KASHKAK: The hardscrabble village of Kashkak, a collection of mud-brick homes perched on a dusty plateau in western Afghanistan, is now a pile of rubble.
The village was flattened by a magnitude 6.3 quake followed by a series of eight powerful aftershocks that buried many of its inhabitants Saturday morning.
“We took out several dead bodies; three of them were little children,” said Amir Hussain, a 33-year-old volunteer rescue worker who dug through the night in the hope of finding survivors.
“They had just came from their school, one of them was killed in the street and two others in their home,” he said.
Around him, men in dust-stained clothes hacked at the camel-coloured earth – some still looking for bodies, others gouging out graves to bury the dead.
One man, dazed with emotion, was led through a maze of burial pits that now pockmark the earth.
The gravediggers paused to watch him pass, then got back to their work, mounding piles of earth over the dead.
“We were told that the death toll has reached up to 170,” said village rescue worker Maula Dad.
The government says some 2,053 have died in the “unprecedented” quake, with 1,300 homes toppled across 13 villages in western Herat province.
Late Sunday, the UN Office for the Coordination of Humanitarian Affairs put fatalities at a little over 1,000, but said “100 percent” of homes in 11 villages were totally destroyed.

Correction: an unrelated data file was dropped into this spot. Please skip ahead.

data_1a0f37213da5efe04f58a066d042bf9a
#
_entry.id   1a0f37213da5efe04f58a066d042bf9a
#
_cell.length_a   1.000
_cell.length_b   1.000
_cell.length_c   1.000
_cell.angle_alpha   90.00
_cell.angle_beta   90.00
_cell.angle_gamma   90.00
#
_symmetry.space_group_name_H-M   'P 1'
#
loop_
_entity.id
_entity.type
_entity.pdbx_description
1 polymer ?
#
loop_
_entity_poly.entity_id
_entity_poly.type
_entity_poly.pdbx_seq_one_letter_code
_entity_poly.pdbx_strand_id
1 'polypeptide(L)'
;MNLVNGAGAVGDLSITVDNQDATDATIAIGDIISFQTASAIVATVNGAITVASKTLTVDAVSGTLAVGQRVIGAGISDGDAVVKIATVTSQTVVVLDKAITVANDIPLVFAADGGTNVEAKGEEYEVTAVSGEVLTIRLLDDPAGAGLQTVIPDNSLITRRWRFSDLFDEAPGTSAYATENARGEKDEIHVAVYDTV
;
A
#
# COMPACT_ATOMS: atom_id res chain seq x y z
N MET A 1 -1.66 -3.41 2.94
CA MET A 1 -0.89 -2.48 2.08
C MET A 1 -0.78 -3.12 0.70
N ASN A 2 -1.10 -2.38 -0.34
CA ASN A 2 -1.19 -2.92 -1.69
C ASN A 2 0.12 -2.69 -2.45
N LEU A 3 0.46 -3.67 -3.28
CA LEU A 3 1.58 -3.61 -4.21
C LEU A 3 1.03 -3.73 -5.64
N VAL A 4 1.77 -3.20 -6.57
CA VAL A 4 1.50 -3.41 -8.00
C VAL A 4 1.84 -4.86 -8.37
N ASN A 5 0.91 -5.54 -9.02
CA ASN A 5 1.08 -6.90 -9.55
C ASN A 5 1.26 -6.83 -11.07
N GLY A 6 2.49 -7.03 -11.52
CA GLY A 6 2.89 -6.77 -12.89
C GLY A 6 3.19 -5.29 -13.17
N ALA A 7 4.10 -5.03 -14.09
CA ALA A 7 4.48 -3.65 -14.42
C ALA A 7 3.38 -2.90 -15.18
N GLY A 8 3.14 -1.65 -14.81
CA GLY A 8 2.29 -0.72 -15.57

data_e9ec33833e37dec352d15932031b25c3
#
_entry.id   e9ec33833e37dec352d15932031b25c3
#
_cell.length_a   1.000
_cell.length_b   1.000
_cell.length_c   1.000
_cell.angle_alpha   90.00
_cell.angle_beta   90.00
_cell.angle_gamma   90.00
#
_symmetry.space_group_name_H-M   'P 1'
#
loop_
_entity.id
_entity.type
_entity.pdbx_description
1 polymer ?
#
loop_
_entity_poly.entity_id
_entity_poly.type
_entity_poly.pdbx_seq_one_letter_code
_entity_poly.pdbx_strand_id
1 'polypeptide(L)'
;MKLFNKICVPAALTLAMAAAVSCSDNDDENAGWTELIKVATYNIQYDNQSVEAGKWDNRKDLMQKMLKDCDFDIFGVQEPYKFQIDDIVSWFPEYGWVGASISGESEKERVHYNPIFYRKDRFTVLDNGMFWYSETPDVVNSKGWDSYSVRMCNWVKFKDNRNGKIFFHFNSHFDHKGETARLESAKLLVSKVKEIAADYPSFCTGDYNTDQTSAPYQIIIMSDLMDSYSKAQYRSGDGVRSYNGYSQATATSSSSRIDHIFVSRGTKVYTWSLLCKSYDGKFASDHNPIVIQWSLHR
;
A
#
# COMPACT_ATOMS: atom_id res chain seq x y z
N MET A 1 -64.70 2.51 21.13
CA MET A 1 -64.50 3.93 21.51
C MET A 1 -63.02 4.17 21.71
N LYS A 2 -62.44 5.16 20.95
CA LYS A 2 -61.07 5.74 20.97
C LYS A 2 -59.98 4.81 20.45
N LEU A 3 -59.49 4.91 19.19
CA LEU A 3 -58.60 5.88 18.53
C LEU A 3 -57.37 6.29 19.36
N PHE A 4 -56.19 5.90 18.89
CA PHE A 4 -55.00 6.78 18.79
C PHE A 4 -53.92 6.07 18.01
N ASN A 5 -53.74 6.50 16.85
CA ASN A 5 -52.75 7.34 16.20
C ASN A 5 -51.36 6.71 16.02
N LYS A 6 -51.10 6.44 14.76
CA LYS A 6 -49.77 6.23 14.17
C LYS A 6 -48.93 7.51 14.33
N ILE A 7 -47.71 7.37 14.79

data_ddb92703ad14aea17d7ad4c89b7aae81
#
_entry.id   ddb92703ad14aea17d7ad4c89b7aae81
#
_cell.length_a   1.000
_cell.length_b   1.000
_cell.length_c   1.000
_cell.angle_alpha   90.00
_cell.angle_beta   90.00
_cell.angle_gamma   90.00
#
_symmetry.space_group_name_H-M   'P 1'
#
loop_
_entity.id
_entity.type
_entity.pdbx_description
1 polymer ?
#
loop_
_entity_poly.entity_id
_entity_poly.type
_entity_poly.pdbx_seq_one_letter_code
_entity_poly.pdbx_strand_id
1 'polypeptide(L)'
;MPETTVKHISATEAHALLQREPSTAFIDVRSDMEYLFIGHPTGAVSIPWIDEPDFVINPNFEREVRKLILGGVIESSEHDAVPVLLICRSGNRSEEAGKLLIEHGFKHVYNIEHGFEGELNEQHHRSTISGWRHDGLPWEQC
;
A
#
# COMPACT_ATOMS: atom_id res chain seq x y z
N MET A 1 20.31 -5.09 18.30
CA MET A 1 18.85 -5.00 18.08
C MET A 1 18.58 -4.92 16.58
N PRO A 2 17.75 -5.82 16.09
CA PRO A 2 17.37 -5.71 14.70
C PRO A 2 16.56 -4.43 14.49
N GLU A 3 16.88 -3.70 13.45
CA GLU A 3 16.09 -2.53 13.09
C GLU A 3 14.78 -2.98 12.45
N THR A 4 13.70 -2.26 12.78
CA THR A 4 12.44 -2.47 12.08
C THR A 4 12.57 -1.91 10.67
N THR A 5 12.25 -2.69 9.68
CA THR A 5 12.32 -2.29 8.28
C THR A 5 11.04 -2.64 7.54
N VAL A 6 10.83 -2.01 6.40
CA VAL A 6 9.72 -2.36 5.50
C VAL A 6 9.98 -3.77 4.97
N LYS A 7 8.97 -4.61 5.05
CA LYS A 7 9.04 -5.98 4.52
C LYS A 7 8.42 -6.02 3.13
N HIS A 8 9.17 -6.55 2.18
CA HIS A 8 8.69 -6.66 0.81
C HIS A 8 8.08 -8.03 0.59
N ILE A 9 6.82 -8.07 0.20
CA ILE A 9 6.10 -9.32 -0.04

‘There is nothing’
The Herat region is still grappling with a huge displaced population caused by two decades of war as well as a lingering years-long drought.
And Afghanistan in general is suffering from a massive reduction in foreign aid since the Taliban’s return to power in 2021.
Nonetheless supplies gradually began to arrive on the scene of the hard-to-reach village including food, water, tents – and some coffins for the dead.
In one aid tent, stacks of flat Afghan bread were being handed out while Red Crescent trucks unloaded supplies nearby.
Children meandered over blocks of mud-formed masonry which were once simple homes, now turned inside-out with belongings such as backpacks, cookware and toothbrushes out in the open.
Along what was once the village’s main throughfare, a man carried a child-sized bundle cradled in his arms, shrouded in a red fleece blanket.
Nearby, a mother lamented her situation.
“Everyone from our family is in the hospital. I haven’t heard from them,” said 40-year-old Fatima.
“We are all finished; there is nothing.”